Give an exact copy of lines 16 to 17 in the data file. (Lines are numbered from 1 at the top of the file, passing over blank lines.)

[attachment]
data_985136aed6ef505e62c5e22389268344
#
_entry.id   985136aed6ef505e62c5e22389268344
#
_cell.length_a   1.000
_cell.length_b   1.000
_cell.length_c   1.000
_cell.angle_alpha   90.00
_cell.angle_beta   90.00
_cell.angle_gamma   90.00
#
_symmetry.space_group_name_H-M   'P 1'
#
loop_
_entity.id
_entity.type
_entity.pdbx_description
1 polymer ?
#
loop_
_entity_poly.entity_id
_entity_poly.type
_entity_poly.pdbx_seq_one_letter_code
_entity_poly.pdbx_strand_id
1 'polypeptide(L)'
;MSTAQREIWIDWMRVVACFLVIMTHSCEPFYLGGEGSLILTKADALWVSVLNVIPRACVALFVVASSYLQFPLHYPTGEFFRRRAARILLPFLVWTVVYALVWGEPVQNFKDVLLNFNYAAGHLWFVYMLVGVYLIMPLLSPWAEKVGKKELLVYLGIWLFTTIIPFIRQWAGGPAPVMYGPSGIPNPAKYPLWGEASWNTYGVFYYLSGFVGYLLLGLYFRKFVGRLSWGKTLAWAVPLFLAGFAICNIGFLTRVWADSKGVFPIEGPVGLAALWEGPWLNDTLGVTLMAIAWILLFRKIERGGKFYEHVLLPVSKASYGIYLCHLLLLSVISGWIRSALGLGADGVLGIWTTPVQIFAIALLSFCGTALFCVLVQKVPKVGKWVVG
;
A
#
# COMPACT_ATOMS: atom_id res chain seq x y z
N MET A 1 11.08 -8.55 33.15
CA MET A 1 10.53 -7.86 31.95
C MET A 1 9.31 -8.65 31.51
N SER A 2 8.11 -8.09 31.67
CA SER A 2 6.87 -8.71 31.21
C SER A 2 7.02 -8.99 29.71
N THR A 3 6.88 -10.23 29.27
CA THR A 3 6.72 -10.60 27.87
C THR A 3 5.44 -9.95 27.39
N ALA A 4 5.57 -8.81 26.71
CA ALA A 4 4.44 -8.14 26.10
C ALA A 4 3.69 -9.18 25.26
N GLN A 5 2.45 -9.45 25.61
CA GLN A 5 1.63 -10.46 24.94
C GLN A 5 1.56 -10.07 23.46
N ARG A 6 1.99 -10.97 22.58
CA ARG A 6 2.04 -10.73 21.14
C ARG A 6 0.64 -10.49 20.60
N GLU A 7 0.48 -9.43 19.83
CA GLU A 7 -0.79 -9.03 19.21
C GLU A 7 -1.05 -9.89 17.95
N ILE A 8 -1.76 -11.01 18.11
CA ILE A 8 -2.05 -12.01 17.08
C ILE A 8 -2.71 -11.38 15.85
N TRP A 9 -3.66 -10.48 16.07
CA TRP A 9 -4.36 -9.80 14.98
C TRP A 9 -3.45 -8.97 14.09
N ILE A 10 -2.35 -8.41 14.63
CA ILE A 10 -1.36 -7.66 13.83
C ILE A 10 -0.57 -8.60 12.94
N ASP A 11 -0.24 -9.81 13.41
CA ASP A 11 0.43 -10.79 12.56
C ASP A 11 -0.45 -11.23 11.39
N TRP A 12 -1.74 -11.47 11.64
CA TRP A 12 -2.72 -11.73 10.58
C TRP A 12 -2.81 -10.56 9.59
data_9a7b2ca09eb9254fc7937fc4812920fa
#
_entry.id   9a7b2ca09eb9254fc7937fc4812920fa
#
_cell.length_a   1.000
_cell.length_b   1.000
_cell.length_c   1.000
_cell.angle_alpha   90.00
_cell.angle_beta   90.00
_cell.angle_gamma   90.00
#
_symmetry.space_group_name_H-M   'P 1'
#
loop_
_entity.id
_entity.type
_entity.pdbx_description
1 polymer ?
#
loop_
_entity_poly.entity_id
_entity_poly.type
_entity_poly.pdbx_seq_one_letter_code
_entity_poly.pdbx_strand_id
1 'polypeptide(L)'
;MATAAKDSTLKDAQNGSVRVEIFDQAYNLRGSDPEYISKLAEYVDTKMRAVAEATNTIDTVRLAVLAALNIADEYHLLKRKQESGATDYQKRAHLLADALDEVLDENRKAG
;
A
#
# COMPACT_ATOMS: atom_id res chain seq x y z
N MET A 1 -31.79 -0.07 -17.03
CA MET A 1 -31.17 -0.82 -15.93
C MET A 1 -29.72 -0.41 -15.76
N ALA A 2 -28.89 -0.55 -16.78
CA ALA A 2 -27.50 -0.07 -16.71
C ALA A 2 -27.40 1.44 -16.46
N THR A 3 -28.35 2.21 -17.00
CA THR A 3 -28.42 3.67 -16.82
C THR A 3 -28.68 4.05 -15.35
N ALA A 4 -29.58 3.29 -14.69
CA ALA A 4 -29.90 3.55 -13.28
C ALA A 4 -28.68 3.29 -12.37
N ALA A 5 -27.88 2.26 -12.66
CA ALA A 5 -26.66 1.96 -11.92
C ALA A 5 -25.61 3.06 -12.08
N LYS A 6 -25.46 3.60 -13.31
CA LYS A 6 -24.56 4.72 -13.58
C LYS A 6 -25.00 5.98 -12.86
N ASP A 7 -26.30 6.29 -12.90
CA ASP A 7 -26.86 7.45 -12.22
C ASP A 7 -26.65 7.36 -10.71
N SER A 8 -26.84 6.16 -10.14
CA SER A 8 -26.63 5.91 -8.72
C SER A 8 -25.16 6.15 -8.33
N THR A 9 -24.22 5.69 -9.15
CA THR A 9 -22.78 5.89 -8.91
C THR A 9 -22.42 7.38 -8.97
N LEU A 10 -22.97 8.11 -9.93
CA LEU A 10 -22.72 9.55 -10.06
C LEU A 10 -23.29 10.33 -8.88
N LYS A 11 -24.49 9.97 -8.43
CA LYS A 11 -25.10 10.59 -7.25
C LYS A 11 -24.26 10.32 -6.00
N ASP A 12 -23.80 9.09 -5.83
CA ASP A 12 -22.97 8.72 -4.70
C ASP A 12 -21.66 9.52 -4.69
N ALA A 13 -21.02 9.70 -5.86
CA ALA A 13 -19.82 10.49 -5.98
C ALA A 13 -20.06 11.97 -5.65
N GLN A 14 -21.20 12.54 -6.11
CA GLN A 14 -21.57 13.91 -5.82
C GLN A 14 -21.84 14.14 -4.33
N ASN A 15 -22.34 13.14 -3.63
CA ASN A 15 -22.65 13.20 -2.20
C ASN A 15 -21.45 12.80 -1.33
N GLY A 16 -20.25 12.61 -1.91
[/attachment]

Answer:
_entity.type
_entity.pdbx_description